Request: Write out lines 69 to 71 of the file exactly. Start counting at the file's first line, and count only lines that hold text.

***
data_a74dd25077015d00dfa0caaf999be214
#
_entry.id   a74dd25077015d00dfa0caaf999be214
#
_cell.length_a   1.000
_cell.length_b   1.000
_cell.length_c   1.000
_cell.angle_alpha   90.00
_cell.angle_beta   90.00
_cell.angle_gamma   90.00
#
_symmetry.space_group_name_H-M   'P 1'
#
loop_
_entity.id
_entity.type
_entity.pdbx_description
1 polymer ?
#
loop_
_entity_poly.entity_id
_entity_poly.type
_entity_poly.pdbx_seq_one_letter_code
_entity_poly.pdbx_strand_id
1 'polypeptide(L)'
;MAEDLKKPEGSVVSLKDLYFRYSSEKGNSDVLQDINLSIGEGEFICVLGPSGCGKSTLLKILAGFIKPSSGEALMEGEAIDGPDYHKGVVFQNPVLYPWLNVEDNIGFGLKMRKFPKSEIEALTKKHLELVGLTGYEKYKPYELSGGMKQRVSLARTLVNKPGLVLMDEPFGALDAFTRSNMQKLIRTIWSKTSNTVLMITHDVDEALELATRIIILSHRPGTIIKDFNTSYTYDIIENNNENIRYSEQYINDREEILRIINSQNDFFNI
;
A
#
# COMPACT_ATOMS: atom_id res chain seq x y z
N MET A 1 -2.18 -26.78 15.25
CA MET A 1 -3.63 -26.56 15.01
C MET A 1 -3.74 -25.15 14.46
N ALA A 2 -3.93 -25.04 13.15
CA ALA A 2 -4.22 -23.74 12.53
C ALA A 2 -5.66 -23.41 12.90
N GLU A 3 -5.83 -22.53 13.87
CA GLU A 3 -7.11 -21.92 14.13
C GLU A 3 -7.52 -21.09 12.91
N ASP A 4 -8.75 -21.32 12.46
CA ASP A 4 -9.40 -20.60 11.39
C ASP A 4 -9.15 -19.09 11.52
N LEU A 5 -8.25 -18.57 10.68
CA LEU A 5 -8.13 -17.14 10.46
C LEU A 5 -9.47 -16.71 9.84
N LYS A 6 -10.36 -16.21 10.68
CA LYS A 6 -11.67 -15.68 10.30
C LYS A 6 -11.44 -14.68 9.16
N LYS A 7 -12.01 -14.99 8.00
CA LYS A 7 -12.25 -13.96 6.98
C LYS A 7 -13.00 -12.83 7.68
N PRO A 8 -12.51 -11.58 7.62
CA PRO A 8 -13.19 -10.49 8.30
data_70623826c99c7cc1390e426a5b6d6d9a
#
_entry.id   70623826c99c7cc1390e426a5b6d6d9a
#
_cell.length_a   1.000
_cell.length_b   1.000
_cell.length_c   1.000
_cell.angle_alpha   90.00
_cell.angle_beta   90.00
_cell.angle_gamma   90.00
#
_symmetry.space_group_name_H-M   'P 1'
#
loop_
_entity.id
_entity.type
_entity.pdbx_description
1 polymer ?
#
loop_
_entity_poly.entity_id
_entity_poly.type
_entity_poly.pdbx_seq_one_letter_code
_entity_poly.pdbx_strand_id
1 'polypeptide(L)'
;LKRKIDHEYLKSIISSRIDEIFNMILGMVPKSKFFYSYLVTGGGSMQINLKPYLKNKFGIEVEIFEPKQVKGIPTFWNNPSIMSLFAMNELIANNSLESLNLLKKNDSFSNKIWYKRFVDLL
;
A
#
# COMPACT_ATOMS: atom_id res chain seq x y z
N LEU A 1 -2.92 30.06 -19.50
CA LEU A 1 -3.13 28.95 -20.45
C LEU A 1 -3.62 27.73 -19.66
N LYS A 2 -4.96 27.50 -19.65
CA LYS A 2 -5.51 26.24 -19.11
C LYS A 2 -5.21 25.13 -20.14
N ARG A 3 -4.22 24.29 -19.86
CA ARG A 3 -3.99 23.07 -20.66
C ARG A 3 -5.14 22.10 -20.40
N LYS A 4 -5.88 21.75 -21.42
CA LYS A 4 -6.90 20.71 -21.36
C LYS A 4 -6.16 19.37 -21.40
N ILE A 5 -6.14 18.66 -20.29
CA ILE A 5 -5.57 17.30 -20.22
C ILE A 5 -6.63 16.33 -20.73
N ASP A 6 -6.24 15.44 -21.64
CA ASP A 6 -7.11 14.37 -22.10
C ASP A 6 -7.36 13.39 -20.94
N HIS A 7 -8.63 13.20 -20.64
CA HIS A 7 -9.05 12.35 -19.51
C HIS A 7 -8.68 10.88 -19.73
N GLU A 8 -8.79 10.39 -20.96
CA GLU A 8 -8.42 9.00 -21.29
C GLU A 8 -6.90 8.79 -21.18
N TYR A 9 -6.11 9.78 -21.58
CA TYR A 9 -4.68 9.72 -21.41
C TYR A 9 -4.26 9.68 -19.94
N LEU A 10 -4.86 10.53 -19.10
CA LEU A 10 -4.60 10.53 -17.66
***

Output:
_entity.type
_entity.pdbx_description
1 polymer ?